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When I was a kid, I got this magazine called Penny Power, which was put out by Consumer Reports with the goal of helping kids grow wise to the concepts of money (mostly spending it) in age-appropriate ways. It's no longer published, but I still remember some of the lessons it taught me, because it made those lessons fun.
Dinorama appeals to me for the same reasons, now as a parent myself. It's filled with teachable moments about money, wrapped up in a tycoon-style game where kids build and run their own dinosaur park. It's clever and cute, and refreshingly gender-neutral, and it plays like a game that subtly teaches you about money, not a capital-E Educational app that is also a game. You start out with an empty park, plus enough money to buy a dinosaur and exhibit him to gradually growing crowds of visitors. The more improvements you add to your park – such as bathrooms, a photo booth, food stands, and decorations for the dino cages – the more visitors you'll attract, and the more you'll earn, which helps you in turn buy more improvements.
In other tycoon games, you might save up 50 coins and spend 'em all on one flashy item, but Dinorama encourages more conservative behavior. You'll quickly figure out that you have to keep a little money in reserve, since your dinosaurs need to eat, and it costs money to clean and repair their habitats, as well as to keep your photo booth and popcorn stand stocked with product to sell. On rainy days, fewer guests will show up, and your income will go down as a result – but not your expenses, so it's good to keep a literal rainy-day fund. And on sunny days, your visitors will skyrocket, so you better be stocked with supplies and ready for the rush.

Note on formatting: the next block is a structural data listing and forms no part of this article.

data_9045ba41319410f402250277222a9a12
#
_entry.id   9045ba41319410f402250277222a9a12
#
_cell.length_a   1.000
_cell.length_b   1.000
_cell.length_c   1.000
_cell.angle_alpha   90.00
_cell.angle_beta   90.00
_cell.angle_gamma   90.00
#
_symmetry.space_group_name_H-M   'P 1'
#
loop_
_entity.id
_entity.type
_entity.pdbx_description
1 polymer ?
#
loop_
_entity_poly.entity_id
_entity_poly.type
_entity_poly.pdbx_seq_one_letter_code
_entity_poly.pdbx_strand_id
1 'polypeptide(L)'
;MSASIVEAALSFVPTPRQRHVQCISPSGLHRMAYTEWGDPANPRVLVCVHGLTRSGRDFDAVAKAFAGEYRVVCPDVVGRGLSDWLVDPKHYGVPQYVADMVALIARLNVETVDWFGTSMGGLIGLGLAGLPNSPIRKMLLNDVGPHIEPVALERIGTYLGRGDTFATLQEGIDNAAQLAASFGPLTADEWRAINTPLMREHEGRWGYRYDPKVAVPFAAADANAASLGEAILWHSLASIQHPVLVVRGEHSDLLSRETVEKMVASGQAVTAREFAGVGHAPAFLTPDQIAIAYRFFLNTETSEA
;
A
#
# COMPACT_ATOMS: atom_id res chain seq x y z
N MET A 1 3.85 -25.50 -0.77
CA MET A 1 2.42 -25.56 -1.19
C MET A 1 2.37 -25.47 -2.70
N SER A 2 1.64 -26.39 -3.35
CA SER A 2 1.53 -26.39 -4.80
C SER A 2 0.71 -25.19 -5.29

Don't worry – it's not all business. Dinorama throws in funny dinosaur facts and little extra touches, like how you can fling your visitors around the park with a finger swipe. Each dinosaur performs a special trick when you give it a treat, and if you have money for splurging, you can buy them funny costumes and spruce up their diorama-like habitats too. All combined, there's enough to do to keep you puttering around the park while your coffers build up. More concepts are introduced gradually, and eventually you'll even unlock a bank that pays interest, if you're willing to keep your money tied up for certain lengths of time.
And thankfully, this isn't a real-time game like Tiny Tower or Farmville; the clock doesn't keep running when you're not playing the game, and there are no in-app purchases to speed things along. That means you can give it to your kids without worrying that you'll get a push notification while in church, saying you need to spend $5 or a dinosaur will perish. (These dinos don't die anyway; if you refuse to feed them while you're playing, they'll get sick and sluggish and eventually run away, which ultimately hurts your park's business.) There's no advertising here, either.
The bottom line. With plenty to do, plus adorable graphics and details, Dinorama is a great way to teach kids about money and business concepts.
iPad running iOS 4.3 or later
Cute, charming, and fun. No in-app purchases or other gotcha elements. Teaches your kids money concepts in a subtle way. Unlockables keep the fun going. Ramped-up difficulty appropriate for grade-school kids.
Kids might need help at the very beginning figuring out what to do, especially if they don't read. Rated for kids 4 and up, but probably better for slightly older kids who can read and add.